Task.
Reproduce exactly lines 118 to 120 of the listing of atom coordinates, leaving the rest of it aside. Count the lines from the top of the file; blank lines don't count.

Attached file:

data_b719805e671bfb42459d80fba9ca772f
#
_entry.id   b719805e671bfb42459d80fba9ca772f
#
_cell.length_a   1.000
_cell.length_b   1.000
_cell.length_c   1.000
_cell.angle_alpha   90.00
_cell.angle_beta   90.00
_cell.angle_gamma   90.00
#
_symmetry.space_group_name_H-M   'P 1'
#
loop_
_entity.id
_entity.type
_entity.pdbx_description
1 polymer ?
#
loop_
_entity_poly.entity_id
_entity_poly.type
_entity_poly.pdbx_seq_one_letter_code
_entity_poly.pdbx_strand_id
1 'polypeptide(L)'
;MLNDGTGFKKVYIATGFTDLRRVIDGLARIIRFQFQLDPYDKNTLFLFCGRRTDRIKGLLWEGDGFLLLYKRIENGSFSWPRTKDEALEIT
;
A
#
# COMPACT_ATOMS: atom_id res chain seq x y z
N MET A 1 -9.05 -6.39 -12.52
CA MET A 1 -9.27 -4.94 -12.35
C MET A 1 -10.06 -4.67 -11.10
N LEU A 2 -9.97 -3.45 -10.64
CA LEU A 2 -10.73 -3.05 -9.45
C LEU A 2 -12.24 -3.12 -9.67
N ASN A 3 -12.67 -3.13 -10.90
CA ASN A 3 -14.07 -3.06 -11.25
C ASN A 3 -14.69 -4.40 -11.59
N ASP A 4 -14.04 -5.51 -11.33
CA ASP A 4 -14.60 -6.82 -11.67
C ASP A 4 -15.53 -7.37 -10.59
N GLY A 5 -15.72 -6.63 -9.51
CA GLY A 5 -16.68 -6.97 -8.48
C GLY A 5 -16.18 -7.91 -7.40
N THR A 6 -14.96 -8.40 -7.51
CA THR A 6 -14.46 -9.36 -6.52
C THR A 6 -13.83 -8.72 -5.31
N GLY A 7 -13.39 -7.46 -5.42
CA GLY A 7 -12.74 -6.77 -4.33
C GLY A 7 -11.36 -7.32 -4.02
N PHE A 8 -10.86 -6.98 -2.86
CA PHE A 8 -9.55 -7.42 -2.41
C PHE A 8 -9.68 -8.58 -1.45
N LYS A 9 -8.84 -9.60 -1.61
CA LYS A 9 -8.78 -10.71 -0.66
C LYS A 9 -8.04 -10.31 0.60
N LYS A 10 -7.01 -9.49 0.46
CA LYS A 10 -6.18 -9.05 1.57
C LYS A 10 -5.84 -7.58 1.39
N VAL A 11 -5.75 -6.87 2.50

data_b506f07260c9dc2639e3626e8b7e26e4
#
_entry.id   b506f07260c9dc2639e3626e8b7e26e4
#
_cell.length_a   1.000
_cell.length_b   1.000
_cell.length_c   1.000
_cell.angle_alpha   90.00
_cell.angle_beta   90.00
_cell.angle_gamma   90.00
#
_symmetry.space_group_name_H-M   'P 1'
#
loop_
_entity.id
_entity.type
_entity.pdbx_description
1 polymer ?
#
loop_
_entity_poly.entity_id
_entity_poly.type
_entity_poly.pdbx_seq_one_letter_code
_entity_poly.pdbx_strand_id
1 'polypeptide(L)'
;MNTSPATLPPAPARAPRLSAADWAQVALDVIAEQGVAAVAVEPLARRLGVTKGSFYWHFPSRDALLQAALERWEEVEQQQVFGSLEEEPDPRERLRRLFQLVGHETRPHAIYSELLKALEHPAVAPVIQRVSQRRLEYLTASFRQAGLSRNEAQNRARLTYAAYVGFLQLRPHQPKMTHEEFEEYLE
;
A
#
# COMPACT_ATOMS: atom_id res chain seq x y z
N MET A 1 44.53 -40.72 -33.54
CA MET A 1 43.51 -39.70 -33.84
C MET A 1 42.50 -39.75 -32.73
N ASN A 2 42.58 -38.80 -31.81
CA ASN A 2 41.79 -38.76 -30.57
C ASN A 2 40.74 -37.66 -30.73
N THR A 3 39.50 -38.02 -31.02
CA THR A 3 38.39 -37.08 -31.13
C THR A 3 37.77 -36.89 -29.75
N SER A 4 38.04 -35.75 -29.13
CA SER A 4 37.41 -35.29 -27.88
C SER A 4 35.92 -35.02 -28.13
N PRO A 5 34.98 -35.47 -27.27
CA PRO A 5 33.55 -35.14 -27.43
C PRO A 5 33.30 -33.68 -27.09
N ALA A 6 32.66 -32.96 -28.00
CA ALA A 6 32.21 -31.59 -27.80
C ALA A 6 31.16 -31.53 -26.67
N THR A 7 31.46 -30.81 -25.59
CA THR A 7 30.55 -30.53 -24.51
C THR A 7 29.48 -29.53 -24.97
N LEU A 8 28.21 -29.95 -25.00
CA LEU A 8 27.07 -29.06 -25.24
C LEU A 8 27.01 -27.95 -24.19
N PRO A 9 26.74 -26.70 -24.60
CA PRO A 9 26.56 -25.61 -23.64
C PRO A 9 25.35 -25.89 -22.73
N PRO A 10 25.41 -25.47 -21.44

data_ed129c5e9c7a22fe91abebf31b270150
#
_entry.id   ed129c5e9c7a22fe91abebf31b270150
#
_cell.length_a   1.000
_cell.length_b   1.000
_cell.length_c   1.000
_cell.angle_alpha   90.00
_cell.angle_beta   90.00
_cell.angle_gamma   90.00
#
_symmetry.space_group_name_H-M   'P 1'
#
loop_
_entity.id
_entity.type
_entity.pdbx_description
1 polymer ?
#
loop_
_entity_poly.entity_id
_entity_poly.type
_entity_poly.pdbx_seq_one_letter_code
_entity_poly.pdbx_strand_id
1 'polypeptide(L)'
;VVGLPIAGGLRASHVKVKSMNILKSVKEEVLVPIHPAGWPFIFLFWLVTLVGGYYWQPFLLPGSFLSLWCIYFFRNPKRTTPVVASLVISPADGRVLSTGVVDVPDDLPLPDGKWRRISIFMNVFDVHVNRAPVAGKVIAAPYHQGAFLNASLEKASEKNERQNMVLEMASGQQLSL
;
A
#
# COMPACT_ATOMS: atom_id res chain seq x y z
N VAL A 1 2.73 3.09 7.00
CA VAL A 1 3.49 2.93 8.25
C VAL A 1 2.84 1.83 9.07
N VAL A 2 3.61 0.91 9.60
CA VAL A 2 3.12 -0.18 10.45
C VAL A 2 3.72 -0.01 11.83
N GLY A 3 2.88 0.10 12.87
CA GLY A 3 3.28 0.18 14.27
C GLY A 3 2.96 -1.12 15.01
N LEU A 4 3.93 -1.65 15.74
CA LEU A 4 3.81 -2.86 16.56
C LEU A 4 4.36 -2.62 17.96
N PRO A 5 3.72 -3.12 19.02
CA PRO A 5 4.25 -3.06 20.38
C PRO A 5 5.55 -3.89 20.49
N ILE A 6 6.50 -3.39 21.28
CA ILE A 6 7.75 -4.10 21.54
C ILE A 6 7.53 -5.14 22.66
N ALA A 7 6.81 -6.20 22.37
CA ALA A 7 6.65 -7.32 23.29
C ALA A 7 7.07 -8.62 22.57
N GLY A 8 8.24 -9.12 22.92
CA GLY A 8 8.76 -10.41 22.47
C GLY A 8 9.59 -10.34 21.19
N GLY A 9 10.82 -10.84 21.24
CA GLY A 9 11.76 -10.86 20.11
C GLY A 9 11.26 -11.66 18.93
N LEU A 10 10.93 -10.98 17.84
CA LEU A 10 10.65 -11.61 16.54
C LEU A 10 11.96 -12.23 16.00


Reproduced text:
C PRO A 9 25.35 -25.89 -22.73
N PRO A 10 25.41 -25.47 -21.44

data_ed129c5e9c7a22fe91abebf31b270150